I always use Todd Akin… well not always but since Todd Akin appeared, I use him as an example. So, Todd Akin happens with this whole “legitimate rape” thing and it’s like, wait, he was elected SIX TIMES to Congress and he’s on the Science Committee. And I would think that some journalist somewhere would just go, “Hey, let’s look at who’s on all these committees and see how that breaks down. Oh, wait. This crazy guy was protesting abortion way before legitimate rape, protesting abortion clinics, all this crazy bullshit, he’s on the Science Committee. Huh! A guy on the Science Committee who doesn’t believe in science. That’s kind of an interesting story! Why don’t I write about that?”
But Jon Stewart has to do it.
Yeah. The thing that’s crazy, not only that, the media wants us to take them seriously but they’re reporting with shock and horror that Todd Aiken exists when he’s existed for fucking 12 years on their watch. That’s gross. That’s just weird and upsetting. I feel like I’m glad they’re out there but it just shouldn’t be like this.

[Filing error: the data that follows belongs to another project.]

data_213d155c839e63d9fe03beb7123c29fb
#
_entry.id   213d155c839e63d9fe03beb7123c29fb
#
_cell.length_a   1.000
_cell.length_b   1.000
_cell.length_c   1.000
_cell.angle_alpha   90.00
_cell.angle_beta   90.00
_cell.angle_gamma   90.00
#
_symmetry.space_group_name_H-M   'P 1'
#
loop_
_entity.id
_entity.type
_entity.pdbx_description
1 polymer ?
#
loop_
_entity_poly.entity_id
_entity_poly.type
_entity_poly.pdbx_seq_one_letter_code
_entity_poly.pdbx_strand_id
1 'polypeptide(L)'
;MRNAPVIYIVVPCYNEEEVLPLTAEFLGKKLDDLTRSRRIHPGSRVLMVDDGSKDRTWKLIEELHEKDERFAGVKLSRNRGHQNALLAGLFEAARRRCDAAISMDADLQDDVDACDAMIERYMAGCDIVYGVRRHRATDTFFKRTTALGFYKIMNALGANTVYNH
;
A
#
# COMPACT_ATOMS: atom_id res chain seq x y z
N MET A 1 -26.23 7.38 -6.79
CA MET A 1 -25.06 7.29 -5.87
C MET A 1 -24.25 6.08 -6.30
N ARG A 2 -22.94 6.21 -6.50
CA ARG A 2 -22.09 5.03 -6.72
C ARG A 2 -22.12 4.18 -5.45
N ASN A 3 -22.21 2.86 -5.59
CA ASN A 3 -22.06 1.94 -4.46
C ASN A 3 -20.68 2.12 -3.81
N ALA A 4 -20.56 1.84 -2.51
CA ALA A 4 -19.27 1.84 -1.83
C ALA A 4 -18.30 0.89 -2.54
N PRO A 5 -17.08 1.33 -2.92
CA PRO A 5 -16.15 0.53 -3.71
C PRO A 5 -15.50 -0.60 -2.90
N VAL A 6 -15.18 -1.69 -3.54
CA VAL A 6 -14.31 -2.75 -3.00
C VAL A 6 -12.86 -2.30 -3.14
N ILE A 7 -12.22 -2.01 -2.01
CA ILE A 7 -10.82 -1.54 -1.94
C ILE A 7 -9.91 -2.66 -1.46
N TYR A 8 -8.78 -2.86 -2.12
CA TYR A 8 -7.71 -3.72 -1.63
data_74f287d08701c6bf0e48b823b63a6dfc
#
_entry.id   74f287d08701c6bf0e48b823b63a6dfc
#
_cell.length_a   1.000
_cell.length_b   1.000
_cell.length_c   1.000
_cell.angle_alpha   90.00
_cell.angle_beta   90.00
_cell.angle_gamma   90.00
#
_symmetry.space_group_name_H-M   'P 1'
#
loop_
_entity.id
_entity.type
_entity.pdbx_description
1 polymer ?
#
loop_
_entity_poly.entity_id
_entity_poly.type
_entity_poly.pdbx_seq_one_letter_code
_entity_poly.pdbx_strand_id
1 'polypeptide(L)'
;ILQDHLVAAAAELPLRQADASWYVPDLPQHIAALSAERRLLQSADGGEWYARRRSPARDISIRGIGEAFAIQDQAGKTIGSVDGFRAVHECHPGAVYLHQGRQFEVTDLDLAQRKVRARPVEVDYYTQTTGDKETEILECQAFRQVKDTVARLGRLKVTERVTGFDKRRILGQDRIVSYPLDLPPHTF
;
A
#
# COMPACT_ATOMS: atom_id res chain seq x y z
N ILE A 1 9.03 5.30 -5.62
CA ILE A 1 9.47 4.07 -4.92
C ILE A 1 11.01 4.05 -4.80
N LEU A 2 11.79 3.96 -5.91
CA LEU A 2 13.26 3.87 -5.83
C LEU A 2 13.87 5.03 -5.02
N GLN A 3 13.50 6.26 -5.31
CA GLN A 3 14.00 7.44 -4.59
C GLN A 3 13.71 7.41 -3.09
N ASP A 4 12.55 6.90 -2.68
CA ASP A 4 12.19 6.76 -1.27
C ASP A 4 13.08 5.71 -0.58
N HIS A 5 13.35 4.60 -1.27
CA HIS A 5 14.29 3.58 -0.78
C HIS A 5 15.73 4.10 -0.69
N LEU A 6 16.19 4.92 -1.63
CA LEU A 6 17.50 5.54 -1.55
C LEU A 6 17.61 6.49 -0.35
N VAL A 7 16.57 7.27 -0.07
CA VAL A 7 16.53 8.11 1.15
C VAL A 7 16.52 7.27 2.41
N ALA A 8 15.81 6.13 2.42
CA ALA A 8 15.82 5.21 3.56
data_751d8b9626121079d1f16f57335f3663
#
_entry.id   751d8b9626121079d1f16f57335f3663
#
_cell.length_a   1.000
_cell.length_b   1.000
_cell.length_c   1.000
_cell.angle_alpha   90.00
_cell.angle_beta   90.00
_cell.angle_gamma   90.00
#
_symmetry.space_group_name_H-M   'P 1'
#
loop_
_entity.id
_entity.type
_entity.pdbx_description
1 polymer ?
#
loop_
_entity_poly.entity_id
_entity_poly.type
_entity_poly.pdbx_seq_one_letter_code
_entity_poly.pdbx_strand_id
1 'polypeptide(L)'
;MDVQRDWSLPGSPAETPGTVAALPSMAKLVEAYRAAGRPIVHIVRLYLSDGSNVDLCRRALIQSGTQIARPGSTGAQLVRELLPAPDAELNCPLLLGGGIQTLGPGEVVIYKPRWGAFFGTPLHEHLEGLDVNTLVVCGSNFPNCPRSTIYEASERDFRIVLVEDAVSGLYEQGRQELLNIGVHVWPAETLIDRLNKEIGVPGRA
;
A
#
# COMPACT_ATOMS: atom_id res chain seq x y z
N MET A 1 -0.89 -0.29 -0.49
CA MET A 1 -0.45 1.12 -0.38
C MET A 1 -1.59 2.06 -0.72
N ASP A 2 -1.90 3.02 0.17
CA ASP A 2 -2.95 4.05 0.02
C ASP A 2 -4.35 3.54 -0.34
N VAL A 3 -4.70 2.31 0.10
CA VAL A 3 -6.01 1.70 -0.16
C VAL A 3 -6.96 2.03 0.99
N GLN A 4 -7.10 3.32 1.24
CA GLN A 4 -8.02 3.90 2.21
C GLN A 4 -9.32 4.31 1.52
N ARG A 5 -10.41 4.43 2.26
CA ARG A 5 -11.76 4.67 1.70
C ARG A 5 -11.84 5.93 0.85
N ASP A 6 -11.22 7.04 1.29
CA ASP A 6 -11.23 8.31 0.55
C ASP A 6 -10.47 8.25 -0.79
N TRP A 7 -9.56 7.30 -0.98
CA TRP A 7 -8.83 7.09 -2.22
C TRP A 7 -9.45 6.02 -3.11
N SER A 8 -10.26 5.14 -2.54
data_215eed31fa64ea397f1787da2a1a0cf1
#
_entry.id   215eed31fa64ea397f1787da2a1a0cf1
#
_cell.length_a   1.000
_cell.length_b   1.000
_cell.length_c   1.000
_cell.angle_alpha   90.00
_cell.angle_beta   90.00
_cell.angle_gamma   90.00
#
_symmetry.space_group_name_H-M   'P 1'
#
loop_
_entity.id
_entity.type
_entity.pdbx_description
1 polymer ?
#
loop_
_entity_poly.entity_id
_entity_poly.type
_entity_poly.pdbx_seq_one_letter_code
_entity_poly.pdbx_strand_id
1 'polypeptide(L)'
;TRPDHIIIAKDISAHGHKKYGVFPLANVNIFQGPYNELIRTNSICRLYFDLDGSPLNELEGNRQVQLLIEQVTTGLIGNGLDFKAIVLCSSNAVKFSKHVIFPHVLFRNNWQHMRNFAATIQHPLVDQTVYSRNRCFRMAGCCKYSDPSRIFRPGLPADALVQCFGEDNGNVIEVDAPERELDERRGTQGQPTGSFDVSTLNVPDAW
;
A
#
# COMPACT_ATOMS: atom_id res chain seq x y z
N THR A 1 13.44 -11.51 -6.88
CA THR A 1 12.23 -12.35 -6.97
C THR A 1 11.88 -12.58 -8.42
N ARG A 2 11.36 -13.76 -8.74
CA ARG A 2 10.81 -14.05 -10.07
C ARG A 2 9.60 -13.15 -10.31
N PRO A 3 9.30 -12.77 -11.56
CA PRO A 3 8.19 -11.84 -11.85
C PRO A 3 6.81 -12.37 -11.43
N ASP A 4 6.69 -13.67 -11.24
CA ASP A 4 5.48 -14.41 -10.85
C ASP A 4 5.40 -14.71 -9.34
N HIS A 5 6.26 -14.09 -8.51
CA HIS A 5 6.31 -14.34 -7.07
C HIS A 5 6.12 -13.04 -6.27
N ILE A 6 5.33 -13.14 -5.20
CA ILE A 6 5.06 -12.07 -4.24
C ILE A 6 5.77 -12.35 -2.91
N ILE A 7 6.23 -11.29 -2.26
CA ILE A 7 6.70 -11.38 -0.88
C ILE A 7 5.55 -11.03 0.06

With comedy, you’re there to make people laugh, and so the responsibility only goes so far as to what you want to do. But what about stories that are really important to tell that aren’t always a laugh riot? Like a whole routine about fracking is hard. Things that are hard to explain and have a lot of minutia and need nuance, those things are hard to talk about in comedy but you want people to know about them so they can make informed decisions about them.
The NSA thing is a classic example of people going a lot of easy routes. One of the easy routes is hating the guy who did it. Is hating the guy that did it more important than a self-examination of what exactly our government is doing, how does the program work, are we a country that feels okay doing that? None of these things are talked about. It’s just, “I hate that guy” and “We have to do it anyway, aren’t you glad you’re not being blown up by terrorists?” Are all of those things mutually exclusive? Why are you saying that and why are you trying to pigeon hole it?